4 out of 5

Created by: Adam Nussdorf

At first glance, Beyond is a show that’s easy to dismiss.  It’s got a CW-ized cast, and the setup seems to simultaneously be aping Stranger Things nostalgia, Marvel hero-fantasy, and Abrams puzzle-box structuring; it’s not an appealing combination.

But at second glance, those criticisms tend to fall away: The casting is actually mostly age appropriate (lead actor Burkely Duffield is currently 24, playing a 25 year old), and though there are a couple of CW glory shots, the two primary characters are pretty human looking – and the inevitable dude-with-the-admirable-bod (Brother Luke Matthews, played by Jonathan Whitesell) isn’t cast in that role, instead actually written like a flesh and blood person.  The 90s setting is simply a fake-out prelude, showing us the events that left the main character in a coma, from which he awakens in the present day, the setting we stick with thereafter.  The super powers are not glorified, and don’t come with a training montage: the powers are destructive and random, but the writers are still mindful enough to have a brief conversation about how they’re a burden, and yet to suddenly go back to “normal” would probably be boring.  And the Lost-esque mysteries are resolved pretty early; while we might not know the exact nature of what certain plot pieces are, the good guys and the bad guys amd general gist are pretty clearly established from the outset.

So a better short summary of the show is that it’s a surprise.   Most shortcuts I expected it to take it didn’t; most tropes I expected it to divert into it avoided; and on the whole – most shockingly – the characters generally respond fairly logically to their situations, not furthering any given problem through scripted ignorance.

13 year old Holden (Duffield) is being chased in the woods by some bullies.  He crashes his bike, then starts to see some crazy things happening around him – items floating and whatnot.

12 years later he wakes from a coma, one which apparently began that bike-crashing night.  Oddly, his mental acuity and strength haven’t diminished during the intervening years, and he starts to have odd dreams that seem to cause effects in the real world – electronics flickering, stuff melting.  Then come the cryptic visitors telling him to watch his back, alerting him to the truth in his dreams.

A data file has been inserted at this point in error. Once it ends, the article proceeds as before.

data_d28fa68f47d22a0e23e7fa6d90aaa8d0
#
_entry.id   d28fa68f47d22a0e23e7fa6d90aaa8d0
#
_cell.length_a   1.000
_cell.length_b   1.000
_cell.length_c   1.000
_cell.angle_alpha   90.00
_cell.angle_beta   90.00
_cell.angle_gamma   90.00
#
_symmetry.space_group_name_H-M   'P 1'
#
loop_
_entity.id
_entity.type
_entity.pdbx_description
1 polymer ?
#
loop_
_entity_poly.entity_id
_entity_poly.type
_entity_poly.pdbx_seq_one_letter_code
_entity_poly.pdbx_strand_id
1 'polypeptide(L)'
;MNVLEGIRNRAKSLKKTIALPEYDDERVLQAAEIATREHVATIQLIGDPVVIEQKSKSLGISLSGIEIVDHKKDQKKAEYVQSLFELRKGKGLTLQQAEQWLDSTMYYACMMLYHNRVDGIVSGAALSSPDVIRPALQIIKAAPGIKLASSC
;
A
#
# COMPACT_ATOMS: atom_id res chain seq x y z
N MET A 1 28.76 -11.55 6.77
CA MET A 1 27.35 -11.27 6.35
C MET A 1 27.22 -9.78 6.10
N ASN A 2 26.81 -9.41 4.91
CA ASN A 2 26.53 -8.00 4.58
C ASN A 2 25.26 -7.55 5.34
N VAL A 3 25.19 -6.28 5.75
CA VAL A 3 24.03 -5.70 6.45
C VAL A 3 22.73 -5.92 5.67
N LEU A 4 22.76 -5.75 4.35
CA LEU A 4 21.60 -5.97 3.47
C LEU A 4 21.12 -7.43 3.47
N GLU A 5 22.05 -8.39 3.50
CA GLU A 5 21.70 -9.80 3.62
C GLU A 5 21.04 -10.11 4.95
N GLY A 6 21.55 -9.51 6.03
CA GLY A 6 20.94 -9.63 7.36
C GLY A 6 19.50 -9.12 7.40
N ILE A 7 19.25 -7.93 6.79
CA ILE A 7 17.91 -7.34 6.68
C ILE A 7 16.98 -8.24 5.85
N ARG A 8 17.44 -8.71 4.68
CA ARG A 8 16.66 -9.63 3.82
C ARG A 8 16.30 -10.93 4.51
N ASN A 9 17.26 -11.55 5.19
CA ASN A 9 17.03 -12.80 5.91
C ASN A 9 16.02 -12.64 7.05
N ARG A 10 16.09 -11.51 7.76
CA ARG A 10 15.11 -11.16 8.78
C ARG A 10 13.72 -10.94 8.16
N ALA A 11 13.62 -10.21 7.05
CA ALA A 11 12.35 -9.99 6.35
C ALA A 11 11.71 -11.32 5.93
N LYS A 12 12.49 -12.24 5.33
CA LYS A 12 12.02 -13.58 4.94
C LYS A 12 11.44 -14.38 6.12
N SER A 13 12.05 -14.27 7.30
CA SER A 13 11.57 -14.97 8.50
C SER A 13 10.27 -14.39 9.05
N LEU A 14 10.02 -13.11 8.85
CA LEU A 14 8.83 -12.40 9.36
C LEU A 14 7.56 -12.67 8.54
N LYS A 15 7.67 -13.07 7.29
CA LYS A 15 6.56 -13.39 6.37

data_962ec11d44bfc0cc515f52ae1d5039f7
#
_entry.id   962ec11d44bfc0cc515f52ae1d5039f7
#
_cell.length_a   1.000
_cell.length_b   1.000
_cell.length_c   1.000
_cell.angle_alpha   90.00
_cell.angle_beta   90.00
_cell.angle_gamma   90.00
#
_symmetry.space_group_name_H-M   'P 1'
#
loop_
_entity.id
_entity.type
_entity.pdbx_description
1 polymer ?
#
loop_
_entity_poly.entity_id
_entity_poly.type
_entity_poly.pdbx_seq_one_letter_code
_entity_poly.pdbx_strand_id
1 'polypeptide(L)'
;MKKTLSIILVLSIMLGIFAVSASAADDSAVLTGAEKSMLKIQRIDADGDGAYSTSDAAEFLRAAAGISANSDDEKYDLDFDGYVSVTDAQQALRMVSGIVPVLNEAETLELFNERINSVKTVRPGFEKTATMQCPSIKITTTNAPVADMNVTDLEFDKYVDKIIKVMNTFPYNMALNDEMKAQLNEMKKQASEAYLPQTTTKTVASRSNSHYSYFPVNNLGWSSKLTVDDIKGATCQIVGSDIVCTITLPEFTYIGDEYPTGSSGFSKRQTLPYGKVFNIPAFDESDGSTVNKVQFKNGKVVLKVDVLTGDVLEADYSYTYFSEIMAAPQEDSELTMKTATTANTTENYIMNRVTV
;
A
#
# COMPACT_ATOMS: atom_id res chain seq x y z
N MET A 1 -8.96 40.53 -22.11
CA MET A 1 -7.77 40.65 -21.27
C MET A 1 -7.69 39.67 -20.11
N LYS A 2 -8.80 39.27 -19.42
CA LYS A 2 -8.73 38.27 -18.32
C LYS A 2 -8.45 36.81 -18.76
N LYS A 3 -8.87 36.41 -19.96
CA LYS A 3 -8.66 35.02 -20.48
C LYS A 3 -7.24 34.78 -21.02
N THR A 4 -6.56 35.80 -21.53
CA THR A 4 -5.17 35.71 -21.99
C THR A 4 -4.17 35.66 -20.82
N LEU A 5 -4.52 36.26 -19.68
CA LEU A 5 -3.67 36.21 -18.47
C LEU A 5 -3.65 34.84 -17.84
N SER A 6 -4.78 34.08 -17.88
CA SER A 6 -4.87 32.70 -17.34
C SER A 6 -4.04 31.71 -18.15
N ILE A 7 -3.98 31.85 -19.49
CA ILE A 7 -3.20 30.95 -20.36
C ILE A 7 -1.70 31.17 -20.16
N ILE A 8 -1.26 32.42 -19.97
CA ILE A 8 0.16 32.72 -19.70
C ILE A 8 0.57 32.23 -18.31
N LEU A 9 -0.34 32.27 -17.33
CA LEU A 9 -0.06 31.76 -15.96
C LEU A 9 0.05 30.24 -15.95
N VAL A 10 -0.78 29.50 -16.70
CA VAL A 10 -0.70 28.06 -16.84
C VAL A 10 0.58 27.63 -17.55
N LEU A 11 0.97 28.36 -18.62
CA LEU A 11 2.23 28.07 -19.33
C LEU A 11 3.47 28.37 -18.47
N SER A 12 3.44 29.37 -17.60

…But all this stuff settles down and gets simplified: Yes, something happened while Holden was in his coma that has given him these powers, and now there are other people – relative good and bad ones – who want to make use of that power.  And from then on, the show tightens up admirably, Holden doing his best to sift through the mumbo jumbo while trying to readjust to his own life.  Duffield plays this role incredibly well, gifted with a good script that he applies to a slightly goofy but intelligent character template, thoughtful and impulsive in good measure.  His relationship with his brother is similarly believable, mixed between bonding and dissonance, thanks to a nice performance from Whitesell, and his parents (Michael McGrady and Romy Rosemont) and I-know-what-you-don’t-know consort Willa (Dilan Gwyn) all positively add to this well-handled balance – no one under- or over-reacting, no dunderheaded solely-for-the-plot maneuvers.

If the show is guilty of anything, it’s of being underwhelming.  While I appreciated the overall avoidance of sensationalism, the show does really stick to its whole subdued / quiet m.o. the whole way through, which is sort of a stand-in for ‘contemplative’ even though – despite what may sound like a packed explanation above – there’s really not that much going on.  It’s a plus/minus: By not going down the puzzle box route, the way they end up doling out information – in satisfying, episodic clusters – also ends up staving off big twists or too much mythology.  And without that clogging up the view, its clearer that the main concept – while inventive – is, again, pretty basic.  To thus pad things out we get some go-nowhere subplots (including, disappointingly, a road trip with actress Eden Brolin, who’s a lot of fun).  The show is sufficiently spaced out such that there’s not any single episode that lingers too long, but if you were hoping for all the CW stuff and other things I maligned, even once discovering you’re getting shorted on those, I would understand people checking out partway through the series because of its slower pace.

But I was okay with that.  I’m okay with a show taking its time to try to do right, and I really hope this type of young adult format – one that has an actual script and doesn’t force relationship crap in there because everyone’s gotta love love – is influential enough to cause a mini ripple of imitators.  Or at least a season 2.